International Finance
Featured Oil & Gas

Oil might rise to USD 100 in Middle East due to conflict, warns World Bank

IFM_World Bank
The World Bank's index of commodity prices hasn't changed significantly since the middle of 2023

The World Bank warned that oil prices might rise sharply in the event of a serious escalation of the Middle East conflict (the ongoing tension between Iran and Israel).

The World Bank also mentioned in its most recent Commodity Markets Outlook that a significant outbreak of the crisis in the area might stop the decline in inflation and boost commodity prices all around the world.

“If the conflict in the Middle East were to escalate further…oil-supply disruptions could push up global inflation,” the Washington-based international organisation said, as reported by Zawya.

Brent prices could reach USD 92 per barrel with a mild supply disruption, while oil prices could reach more than USD 100 with a severe escalation of tensions.

Earlier in April 2024, the price of a barrel of Brent crude oil rose to USD 91—nearly USD 34 more than the average price between 2015 and 2019.

“Global inflation remains undefeated. A key force for disinflation – falling commodity prices – has essentially hit a wall. That means interest rates could remain higher than currently expected this year and next. The world is at a vulnerable moment: a major energy shock could undermine much of the progress in reducing inflation over the past two years,” Indermit Gill, World Bank Group’s Chief Economist and Senior Vice President said.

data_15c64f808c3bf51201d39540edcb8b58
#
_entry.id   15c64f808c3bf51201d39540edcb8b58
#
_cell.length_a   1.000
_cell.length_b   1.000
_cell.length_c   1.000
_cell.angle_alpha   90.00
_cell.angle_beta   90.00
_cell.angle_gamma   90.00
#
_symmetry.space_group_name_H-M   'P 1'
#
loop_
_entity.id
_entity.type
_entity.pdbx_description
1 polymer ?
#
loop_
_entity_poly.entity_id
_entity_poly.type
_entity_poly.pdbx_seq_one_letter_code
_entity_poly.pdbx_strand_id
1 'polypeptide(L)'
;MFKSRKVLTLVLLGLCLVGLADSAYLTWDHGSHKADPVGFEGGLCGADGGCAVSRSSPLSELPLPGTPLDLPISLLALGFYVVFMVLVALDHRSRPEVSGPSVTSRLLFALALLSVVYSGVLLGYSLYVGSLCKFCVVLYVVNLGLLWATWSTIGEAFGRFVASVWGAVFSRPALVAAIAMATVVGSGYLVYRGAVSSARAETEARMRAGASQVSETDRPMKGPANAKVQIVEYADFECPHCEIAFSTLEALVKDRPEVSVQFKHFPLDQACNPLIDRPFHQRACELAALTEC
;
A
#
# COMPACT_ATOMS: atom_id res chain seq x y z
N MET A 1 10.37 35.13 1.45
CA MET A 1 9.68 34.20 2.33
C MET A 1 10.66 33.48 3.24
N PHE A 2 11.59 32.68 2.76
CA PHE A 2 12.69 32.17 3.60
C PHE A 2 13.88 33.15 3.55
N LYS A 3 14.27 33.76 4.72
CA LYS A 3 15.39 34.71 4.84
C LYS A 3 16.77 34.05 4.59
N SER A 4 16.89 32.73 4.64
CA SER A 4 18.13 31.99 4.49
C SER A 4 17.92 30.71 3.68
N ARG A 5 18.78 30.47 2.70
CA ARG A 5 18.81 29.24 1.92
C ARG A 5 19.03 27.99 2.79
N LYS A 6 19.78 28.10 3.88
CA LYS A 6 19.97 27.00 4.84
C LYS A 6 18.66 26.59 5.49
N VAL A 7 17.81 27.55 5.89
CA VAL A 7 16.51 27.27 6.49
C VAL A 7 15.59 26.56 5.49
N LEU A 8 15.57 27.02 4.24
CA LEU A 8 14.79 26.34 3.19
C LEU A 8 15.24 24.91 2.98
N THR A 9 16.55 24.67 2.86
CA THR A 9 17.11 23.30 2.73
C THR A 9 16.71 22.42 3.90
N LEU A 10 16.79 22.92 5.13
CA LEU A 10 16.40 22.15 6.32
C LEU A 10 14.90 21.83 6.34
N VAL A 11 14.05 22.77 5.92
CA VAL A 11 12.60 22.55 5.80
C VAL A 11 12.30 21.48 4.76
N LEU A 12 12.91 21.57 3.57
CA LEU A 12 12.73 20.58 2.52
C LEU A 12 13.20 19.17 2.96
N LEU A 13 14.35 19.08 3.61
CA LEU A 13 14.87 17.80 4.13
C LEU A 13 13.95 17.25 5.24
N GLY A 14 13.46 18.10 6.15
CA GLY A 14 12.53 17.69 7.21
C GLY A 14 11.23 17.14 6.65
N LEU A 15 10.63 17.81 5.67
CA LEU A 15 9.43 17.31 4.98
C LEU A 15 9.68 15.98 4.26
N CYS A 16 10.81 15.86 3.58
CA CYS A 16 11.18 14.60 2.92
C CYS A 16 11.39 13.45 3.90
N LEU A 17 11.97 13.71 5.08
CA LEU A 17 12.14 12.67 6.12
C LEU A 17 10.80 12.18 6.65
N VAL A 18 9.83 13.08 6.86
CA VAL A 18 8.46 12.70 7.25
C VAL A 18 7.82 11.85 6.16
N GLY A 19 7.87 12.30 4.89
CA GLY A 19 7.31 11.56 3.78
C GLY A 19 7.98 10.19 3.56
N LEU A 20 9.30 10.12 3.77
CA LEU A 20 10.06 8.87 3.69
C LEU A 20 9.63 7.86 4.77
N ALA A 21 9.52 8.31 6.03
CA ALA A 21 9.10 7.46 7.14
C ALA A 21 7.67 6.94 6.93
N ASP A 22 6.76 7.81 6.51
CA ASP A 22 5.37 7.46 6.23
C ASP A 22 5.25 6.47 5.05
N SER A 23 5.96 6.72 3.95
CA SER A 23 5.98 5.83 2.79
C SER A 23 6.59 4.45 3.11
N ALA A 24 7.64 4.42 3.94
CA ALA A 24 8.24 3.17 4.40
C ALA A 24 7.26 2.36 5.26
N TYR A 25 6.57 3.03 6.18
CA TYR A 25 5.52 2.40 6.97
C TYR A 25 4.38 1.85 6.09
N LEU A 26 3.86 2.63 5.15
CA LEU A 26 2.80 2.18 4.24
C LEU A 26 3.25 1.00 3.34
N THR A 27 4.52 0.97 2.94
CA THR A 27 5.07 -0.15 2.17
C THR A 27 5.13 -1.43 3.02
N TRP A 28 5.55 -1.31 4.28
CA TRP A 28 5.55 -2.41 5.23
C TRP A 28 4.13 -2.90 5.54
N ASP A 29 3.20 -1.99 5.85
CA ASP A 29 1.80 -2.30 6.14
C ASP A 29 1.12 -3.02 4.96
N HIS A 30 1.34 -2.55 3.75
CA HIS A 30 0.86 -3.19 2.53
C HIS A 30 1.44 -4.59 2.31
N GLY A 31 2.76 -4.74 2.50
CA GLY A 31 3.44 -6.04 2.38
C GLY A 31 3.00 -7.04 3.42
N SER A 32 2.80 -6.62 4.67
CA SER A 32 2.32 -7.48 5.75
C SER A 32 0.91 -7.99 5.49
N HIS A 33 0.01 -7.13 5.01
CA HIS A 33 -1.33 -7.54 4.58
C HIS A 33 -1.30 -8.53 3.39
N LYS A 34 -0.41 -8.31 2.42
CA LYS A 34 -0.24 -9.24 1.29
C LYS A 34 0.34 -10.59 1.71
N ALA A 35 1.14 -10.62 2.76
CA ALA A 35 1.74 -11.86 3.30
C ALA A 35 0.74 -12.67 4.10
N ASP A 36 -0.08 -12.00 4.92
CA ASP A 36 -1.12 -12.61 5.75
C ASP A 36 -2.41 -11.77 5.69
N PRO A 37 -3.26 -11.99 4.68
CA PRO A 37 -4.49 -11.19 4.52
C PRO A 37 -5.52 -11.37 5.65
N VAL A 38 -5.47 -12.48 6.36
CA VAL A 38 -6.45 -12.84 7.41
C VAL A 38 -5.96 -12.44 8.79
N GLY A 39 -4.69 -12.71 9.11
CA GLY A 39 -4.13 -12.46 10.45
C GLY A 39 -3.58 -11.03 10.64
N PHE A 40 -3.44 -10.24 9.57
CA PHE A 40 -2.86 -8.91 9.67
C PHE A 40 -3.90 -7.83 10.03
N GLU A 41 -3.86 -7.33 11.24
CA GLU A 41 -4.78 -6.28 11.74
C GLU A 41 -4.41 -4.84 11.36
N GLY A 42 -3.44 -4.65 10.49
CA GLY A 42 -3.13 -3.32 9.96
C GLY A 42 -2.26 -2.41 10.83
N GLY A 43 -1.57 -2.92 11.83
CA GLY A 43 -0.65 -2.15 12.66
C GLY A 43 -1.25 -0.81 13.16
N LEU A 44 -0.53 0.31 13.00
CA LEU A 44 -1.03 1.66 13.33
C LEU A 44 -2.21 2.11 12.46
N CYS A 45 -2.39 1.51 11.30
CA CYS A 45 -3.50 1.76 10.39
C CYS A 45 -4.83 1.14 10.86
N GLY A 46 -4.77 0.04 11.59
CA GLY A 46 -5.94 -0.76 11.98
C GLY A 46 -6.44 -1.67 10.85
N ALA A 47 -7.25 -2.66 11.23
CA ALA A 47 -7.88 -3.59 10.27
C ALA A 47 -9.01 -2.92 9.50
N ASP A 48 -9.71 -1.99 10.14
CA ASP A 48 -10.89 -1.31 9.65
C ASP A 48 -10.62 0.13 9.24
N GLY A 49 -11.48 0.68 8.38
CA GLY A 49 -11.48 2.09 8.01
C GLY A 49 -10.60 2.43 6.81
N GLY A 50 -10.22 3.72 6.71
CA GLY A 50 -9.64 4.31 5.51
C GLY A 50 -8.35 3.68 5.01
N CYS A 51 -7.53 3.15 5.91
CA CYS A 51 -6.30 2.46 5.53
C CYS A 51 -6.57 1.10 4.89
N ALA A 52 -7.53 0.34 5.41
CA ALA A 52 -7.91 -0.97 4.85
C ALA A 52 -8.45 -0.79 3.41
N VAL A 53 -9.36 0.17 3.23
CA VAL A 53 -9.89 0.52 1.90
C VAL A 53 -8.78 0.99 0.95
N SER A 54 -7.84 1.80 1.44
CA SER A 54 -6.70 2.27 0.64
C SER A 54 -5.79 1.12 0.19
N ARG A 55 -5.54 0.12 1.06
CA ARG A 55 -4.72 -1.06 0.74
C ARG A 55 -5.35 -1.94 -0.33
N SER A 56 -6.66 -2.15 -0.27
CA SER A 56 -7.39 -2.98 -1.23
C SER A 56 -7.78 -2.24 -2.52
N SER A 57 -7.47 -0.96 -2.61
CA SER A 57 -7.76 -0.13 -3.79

Commodity Prices

After posting a sharp decline, commodity prices are now levelling off globally. Prices decreased by almost 40% between mid-2022 and mid-2023. Nonetheless, the World Bank’s index of commodity prices hasn’t changed significantly since the middle of 2023.

If geopolitical tensions do not escalate, the bank predicted that commodity prices would drop by 4% in 2025 and 3% in 2024. However, since most countries’ central banks still target higher rates of inflation, the rate of decline will not significantly reduce it.

Gold is predicted to reach a record high this year and then gradually decline in 2025. This year, increased geopolitical challenges and robust demand from multiple central banks in developing nations will support prices.

A major gas supplier, the Middle East conflict, is also causing price increases for food, fertilisers, and natural gas, according to the bank.

What's New

Start-up of the Week: The ‘du-it’ revolution in Malaysia’s BNPL scene

IFM Correspondent

Saudi wealth fund increases holdings in Chinese stocks, gains from Alibaba windfall

IFM Correspondent

Saudi Ports Authority issues new licenses to strengthen logistics sector

IFM Correspondent

Leave a Comment

* By using this form you agree with the storage and handling of your data by this website.